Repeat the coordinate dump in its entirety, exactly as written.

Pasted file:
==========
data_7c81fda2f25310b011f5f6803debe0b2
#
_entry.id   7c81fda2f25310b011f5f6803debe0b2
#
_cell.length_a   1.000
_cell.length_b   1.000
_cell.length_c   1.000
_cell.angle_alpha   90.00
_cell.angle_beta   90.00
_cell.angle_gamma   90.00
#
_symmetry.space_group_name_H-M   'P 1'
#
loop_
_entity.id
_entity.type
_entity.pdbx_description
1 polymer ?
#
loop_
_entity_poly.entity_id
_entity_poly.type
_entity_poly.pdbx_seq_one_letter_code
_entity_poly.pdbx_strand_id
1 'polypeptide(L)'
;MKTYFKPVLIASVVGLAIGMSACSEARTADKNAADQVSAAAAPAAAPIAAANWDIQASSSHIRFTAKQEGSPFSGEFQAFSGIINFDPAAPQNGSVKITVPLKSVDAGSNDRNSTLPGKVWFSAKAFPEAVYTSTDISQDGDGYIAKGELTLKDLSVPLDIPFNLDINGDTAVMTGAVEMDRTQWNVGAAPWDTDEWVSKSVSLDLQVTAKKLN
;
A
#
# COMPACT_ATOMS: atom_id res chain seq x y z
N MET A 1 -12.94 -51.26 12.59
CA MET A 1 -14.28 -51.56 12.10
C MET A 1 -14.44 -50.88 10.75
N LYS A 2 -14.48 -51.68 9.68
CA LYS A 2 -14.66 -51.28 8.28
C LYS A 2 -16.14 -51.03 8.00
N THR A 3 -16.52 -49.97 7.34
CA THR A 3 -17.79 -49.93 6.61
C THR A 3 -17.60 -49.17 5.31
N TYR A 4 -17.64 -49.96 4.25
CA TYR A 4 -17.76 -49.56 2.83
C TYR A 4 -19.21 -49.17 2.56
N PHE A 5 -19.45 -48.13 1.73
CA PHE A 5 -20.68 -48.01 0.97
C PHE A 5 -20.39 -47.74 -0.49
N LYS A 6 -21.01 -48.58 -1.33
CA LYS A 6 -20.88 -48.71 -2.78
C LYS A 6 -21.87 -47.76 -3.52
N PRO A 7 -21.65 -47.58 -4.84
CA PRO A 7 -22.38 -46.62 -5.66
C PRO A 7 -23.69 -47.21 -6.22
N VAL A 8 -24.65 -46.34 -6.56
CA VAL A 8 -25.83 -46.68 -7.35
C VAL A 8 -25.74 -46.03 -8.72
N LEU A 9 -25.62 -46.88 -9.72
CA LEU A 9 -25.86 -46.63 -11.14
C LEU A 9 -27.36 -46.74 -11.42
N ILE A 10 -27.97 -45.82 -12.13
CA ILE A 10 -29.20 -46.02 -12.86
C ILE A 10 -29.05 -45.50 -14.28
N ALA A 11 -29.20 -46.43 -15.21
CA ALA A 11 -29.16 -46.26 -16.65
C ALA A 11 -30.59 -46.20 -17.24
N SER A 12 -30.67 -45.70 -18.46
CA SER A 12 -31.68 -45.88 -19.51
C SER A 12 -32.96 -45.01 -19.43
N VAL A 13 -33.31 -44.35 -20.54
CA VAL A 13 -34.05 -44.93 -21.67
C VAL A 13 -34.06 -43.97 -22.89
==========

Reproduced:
data_7c81fda2f25310b011f5f6803debe0b2
#
_entry.id   7c81fda2f25310b011f5f6803debe0b2
#
_cell.length_a   1.000
_cell.length_b   1.000
_cell.length_c   1.000
_cell.angle_alpha   90.00
_cell.angle_beta   90.00
_cell.angle_gamma   90.00
#
_symmetry.space_group_name_H-M   'P 1'
#
loop_
_entity.id
_entity.type
_entity.pdbx_description
1 polymer ?
#
loop_
_entity_poly.entity_id
_entity_poly.type
_entity_poly.pdbx_seq_one_letter_code
_entity_poly.pdbx_strand_id
1 'polypeptide(L)'
;MKTYFKPVLIASVVGLAIGMSACSEARTADKNAADQVSAAAAPAAAPIAAANWDIQASSSHIRFTAKQEGSPFSGEFQAFSGIINFDPAAPQNGSVKITVPLKSVDAGSNDRNSTLPGKVWFSAKAFPEAVYTSTDISQDGDGYIAKGELTLKDLSVPLDIPFNLDINGDTAVMTGAVEMDRTQWNVGAAPWDTDEWVSKSVSLDLQVTAKKLN
;
A
#
# COMPACT_ATOMS: atom_id res chain seq x y z
N MET A 1 -12.94 -51.26 12.59
CA MET A 1 -14.28 -51.56 12.10
C MET A 1 -14.44 -50.88 10.75
N LYS A 2 -14.48 -51.68 9.68
CA LYS A 2 -14.66 -51.28 8.28
C LYS A 2 -16.14 -51.03 8.00
N THR A 3 -16.52 -49.97 7.34
CA THR A 3 -17.79 -49.93 6.61
C THR A 3 -17.60 -49.17 5.31
N TYR A 4 -17.64 -49.96 4.25
CA TYR A 4 -17.76 -49.56 2.83
C TYR A 4 -19.21 -49.17 2.56
N PHE A 5 -19.45 -48.13 1.73
CA PHE A 5 -20.68 -48.01 0.97
C PHE A 5 -20.39 -47.74 -0.49
N LYS A 6 -21.01 -48.58 -1.33
CA LYS A 6 -20.88 -48.71 -2.78
C LYS A 6 -21.87 -47.76 -3.52
N PRO A 7 -21.65 -47.58 -4.84
CA PRO A 7 -22.38 -46.62 -5.66
C PRO A 7 -23.69 -47.21 -6.22
N VAL A 8 -24.65 -46.34 -6.56
CA VAL A 8 -25.83 -46.68 -7.35
C VAL A 8 -25.74 -46.03 -8.72
N LEU A 9 -25.62 -46.88 -9.72
CA LEU A 9 -25.86 -46.63 -11.14
C LEU A 9 -27.36 -46.74 -11.42
N ILE A 10 -27.97 -45.82 -12.13
CA ILE A 10 -29.20 -46.02 -12.86
C ILE A 10 -29.05 -45.50 -14.28
N ALA A 11 -29.20 -46.43 -15.21
CA ALA A 11 -29.16 -46.26 -16.65
C ALA A 11 -30.59 -46.20 -17.24
N SER A 12 -30.67 -45.70 -18.46
CA SER A 12 -31.68 -45.88 -19.51
C SER A 12 -32.96 -45.01 -19.43
N VAL A 13 -33.31 -44.35 -20.54
CA VAL A 13 -34.05 -44.93 -21.67
C VAL A 13 -34.06 -43.97 -22.89